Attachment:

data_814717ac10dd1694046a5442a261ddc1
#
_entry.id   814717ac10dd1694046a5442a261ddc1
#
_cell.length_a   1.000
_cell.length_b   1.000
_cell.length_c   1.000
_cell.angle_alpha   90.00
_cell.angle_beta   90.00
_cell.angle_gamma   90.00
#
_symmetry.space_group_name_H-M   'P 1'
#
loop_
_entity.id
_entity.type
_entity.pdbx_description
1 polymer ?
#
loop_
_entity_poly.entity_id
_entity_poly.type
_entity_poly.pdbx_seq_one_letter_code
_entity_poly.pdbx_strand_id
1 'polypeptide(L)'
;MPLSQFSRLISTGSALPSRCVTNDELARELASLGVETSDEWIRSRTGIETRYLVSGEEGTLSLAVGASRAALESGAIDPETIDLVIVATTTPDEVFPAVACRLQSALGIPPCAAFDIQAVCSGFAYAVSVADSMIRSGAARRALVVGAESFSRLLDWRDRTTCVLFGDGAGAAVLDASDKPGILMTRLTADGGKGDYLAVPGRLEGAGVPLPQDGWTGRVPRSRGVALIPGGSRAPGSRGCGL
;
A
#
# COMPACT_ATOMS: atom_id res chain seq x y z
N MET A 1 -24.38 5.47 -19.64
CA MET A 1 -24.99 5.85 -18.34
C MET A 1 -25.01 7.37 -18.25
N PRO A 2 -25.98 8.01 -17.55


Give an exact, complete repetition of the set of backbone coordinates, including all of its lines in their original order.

data_814717ac10dd1694046a5442a261ddc1
#
_entry.id   814717ac10dd1694046a5442a261ddc1
#
_cell.length_a   1.000
_cell.length_b   1.000
_cell.length_c   1.000
_cell.angle_alpha   90.00
_cell.angle_beta   90.00
_cell.angle_gamma   90.00
#
_symmetry.space_group_name_H-M   'P 1'
#
loop_
_entity.id
_entity.type
_entity.pdbx_description
1 polymer ?
#
loop_
_entity_poly.entity_id
_entity_poly.type
_entity_poly.pdbx_seq_one_letter_code
_entity_poly.pdbx_strand_id
1 'polypeptide(L)'
;MPLSQFSRLISTGSALPSRCVTNDELARELASLGVETSDEWIRSRTGIETRYLVSGEEGTLSLAVGASRAALESGAIDPETIDLVIVATTTPDEVFPAVACRLQSALGIPPCAAFDIQAVCSGFAYAVSVADSMIRSGAARRALVVGAESFSRLLDWRDRTTCVLFGDGAGAAVLDASDKPGILMTRLTADGGKGDYLAVPGRLEGAGVPLPQDGWTGRVPRSRGVALIPGGSRAPGSRGCGL
;
A
#
# COMPACT_ATOMS: atom_id res chain seq x y z
N MET A 1 -24.38 5.47 -19.64
CA MET A 1 -24.99 5.85 -18.34
C MET A 1 -25.01 7.37 -18.25
N PRO A 2 -25.98 8.01 -17.55